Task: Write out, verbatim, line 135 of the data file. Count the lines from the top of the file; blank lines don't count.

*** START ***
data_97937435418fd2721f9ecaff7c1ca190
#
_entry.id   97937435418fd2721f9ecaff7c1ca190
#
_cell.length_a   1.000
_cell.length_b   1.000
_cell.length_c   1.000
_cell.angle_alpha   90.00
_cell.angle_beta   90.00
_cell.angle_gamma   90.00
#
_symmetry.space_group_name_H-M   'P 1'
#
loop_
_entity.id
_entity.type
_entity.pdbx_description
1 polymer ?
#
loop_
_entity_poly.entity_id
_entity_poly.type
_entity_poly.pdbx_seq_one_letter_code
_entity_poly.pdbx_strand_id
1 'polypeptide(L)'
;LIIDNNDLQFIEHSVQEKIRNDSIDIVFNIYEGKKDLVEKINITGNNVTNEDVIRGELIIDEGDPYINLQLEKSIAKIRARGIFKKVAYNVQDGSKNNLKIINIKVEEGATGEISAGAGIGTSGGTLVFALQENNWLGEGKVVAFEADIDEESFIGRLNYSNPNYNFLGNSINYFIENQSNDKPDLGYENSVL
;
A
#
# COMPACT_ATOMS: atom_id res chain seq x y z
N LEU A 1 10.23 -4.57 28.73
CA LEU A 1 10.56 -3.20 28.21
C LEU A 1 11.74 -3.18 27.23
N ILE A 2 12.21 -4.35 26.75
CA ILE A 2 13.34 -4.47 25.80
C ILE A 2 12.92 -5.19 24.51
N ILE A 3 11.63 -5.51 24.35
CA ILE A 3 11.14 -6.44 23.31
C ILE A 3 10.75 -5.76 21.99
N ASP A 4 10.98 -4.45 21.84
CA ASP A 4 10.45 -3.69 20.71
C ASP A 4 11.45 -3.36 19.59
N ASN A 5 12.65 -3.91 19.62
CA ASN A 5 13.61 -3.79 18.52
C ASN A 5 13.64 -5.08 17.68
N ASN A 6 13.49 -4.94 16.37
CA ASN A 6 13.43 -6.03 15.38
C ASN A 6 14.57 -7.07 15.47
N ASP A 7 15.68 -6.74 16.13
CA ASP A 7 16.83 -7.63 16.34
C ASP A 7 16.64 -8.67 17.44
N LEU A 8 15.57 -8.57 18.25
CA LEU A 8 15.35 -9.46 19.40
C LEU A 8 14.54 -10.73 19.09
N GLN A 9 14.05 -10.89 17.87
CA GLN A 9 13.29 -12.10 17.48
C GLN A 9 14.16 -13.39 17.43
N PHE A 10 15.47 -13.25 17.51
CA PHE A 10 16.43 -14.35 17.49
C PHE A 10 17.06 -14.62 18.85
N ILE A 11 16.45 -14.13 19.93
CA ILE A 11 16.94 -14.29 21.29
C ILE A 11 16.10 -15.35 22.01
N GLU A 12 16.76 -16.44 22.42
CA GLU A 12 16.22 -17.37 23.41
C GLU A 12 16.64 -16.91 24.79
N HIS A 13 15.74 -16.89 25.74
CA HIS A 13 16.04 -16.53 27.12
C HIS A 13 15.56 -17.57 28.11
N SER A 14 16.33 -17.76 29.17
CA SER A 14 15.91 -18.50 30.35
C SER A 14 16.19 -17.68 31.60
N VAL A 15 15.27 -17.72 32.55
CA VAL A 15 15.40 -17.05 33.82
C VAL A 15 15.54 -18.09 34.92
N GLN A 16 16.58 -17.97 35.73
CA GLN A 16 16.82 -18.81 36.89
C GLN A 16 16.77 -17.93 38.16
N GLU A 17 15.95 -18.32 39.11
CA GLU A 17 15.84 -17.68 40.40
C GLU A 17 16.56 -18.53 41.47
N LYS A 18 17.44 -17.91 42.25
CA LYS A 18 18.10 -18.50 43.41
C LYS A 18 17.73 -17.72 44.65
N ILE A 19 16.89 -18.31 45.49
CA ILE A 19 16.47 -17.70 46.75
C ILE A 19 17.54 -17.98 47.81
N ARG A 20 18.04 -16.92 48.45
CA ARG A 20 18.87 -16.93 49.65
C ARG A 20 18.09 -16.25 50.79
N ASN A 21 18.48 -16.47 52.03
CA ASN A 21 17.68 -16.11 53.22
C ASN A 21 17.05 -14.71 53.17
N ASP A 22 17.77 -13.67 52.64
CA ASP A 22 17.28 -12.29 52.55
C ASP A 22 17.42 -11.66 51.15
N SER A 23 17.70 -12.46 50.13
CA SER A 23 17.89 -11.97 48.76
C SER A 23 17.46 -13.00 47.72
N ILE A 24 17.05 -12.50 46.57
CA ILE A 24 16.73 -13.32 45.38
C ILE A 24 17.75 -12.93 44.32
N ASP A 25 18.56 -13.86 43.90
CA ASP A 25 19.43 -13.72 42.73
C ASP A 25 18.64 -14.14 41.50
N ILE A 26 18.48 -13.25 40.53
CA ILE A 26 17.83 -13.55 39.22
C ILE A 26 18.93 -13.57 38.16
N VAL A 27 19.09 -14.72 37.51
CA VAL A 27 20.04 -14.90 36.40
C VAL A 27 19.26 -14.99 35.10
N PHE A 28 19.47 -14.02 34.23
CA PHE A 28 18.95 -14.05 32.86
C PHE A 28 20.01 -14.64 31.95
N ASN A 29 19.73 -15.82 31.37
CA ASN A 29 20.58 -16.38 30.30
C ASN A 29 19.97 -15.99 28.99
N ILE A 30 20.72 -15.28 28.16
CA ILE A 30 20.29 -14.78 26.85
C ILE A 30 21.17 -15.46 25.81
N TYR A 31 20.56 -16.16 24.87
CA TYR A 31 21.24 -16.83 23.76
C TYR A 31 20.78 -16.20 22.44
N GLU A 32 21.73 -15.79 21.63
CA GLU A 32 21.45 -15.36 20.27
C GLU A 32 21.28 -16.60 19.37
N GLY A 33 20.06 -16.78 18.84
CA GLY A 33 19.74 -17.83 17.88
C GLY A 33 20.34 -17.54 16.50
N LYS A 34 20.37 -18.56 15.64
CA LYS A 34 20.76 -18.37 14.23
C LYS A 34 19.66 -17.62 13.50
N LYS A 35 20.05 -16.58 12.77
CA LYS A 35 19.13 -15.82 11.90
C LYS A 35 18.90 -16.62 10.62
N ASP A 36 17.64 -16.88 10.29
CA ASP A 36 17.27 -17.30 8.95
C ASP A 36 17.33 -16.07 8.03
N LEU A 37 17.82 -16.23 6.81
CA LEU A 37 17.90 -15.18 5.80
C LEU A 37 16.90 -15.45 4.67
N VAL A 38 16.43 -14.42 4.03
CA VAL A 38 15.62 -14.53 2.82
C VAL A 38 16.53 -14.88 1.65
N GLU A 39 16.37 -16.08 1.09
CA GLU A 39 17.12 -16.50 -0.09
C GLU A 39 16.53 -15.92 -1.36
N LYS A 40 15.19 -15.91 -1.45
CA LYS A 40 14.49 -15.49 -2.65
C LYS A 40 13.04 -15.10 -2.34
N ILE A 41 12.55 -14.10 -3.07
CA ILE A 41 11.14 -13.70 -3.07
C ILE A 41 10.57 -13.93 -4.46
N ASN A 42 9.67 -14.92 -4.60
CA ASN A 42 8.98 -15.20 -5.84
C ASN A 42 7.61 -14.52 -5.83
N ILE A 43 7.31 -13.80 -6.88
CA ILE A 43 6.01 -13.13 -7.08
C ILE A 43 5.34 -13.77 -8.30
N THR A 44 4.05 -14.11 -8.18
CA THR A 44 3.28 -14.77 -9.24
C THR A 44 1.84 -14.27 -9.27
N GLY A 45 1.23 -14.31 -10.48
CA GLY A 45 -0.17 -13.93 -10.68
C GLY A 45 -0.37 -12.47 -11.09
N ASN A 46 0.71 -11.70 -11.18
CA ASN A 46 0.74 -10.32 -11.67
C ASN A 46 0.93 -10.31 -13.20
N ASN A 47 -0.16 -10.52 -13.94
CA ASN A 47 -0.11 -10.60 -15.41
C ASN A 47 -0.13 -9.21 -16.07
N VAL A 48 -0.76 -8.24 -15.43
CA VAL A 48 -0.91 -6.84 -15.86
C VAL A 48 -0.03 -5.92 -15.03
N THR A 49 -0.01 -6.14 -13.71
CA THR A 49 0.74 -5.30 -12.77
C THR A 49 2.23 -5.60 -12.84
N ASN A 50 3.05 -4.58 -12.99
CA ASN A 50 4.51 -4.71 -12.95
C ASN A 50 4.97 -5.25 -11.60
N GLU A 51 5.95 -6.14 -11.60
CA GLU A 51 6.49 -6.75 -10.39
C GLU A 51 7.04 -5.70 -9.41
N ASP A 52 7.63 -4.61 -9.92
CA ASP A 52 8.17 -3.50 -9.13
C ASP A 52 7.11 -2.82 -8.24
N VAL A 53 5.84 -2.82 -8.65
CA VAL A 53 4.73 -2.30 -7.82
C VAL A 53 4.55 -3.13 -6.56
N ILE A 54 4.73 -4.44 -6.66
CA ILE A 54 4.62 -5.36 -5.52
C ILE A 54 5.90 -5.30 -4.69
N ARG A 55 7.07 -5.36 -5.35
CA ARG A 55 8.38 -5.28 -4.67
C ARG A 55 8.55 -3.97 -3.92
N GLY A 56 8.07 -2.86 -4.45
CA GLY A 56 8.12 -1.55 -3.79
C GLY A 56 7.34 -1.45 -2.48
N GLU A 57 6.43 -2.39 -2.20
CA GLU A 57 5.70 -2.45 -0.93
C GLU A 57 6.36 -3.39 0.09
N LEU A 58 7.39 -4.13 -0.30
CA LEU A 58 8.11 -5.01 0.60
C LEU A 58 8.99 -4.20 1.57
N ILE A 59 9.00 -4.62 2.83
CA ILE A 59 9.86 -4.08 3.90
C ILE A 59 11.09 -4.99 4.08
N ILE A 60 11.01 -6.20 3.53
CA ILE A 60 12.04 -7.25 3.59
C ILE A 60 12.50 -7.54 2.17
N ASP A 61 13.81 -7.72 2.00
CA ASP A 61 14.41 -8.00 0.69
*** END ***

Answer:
C LYS A 35 18.90 -16.62 10.62